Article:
Sony Corporation drew up its Diversity Statement during DIVI@Sony's ninth year in 2013. This clear commitment to promoting diversity throughout the Sony Group demonstrates that DIVI@Sony is one of Sony's high priorities. The DIVI Women's Forum held in 2013 provided an opportunity for Sony to deliver a direct message. Kazuo Hirai, then President and CEO （current Senior Advisor, Sony Group Cooperation）, took the stage and committed to making the promotion of diversity one of the Group's overall management policies and supporting female employee career development. During a Q&A session with top management, a request for advice on how women can better demonstrate their abilities elicited the response： "I want women to be proactive in stepping forward and speaking their minds. People promoted within the organization should be capable of clearly presenting their own opinions. Bosses who don't notice things are a problem, but we also need women to make the effort," replied the then-executive who was acting as an advisor to DIVI@Sony. The dialog with top management was heard by a total of around 650 female employees, including those listening to the live broadcast from the Atsugi office and the approximately 500 people attending the event.
From its tenth anniversary year in 2015, DIVI@Sony broadened its scope of activities to include issues faced by non-Japanese employees and male employees balancing work and childcare. Employees from diverse backgrounds exchanged opinions at a workshop on balancing work and childcare and a workshop on supporting the career development of non-Japanese employees. A "DIVI@Sony Town Hall Meeting" was also held on the theme of utilizing the system for supporting the work-childcare balance. Themes such as balancing work with caregiving were added in 2016, and numerous other policies and recommendations have been added since.
So far, DIVI@Sony members had been selected from their workplaces, but open recruitment now began. Aspiring participants joined because they wanted to contribute to the company by working to solve internal issues as members. One of the appeals of such projects is that employees from various workplaces and backgrounds can participate and work on themes that differ from their duties, allowing them to build internal networks and directly interact with top management.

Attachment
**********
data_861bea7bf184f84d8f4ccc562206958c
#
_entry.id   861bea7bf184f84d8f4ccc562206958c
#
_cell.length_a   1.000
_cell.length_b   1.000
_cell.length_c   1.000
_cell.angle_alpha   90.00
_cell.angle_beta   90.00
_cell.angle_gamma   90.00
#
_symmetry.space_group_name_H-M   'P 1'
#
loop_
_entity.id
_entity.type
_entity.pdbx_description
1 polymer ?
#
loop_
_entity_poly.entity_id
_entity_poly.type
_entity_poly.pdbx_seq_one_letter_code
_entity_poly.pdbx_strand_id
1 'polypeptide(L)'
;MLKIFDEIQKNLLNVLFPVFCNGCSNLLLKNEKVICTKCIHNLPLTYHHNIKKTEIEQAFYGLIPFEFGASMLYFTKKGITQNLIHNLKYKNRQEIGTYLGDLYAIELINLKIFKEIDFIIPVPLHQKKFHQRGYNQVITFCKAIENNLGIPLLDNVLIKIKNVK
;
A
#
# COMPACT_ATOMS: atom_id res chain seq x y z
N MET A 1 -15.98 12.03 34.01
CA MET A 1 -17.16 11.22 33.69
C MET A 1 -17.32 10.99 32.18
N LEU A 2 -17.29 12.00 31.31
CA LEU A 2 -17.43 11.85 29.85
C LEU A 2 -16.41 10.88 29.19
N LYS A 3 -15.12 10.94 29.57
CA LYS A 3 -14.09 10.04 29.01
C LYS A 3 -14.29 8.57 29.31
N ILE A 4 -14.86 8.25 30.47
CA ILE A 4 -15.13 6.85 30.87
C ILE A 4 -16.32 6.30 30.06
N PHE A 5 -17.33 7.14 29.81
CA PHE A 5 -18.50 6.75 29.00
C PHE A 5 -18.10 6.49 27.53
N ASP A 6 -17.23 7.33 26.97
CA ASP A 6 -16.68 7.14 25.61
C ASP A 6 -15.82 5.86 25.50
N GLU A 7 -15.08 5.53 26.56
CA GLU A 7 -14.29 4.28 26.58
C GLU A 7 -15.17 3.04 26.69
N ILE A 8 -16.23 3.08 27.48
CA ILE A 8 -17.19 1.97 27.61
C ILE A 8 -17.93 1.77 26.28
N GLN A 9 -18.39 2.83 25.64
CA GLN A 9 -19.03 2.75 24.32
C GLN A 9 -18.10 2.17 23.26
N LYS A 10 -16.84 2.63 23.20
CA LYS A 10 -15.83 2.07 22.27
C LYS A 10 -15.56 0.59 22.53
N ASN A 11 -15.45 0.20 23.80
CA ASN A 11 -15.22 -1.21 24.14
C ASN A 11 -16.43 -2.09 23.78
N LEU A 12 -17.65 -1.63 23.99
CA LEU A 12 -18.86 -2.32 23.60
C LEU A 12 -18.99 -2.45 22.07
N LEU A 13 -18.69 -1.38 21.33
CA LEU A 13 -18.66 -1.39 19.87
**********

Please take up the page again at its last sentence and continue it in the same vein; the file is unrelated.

The current project owner is Kenichiro Yoshida, Chairman, President and CEO of Sony Group Corporation. There are 19 participants, including non-Japanese members. Activity reports to Yoshida are submitted online due to the COVID-19 pandemic, but members not only make recommendations based on the findings of their activities, but also actively seek advice from Yoshida on their activities to achieve higher-level activities. Although DIVI@Sony is a domestic project, Yoshida's advice led us to expand beyond Japan the benchmarking of Sony Group company D&I promotion activities conducted by HR to include DIVI@Sony activities.
One of DIVI@Sony's missions is to help participating members deepen their own understanding of diversity. In order to understand what diversity is, why it should be promoted, and what DIVI@Sony can do to help, we are each deepening our understanding in our own way by reading wide-ranging literature and case studies to broaden our knowledge and discussing among ourselves. As our understanding deepens, we develop ideas for measures we want to implement, increasing our motivation to engage in activities. Then, after the measures are actually implemented, we obtain feedback from participants, creating a positive cycle of further deepening our understanding.
In the future, employment patterns and work styles in Japanese society will diversify further, companies will be required to develop systems to support the work-life balance and create an organizational culture where such systems are completely justifiable. Looking at the world at large, companies existing amidst advancing globalization must foster a work environment where global human resources do not feel barriers and develop management approaches that draw out the best abilities of diverse human resources. DIVI@Sony will continue its efforts to create an inclusive workplace that is easy and rewarding to work in, where employees can balance life events and careers, and where everyone, including those with diverse backgrounds and experiences, can make the most of their full potential.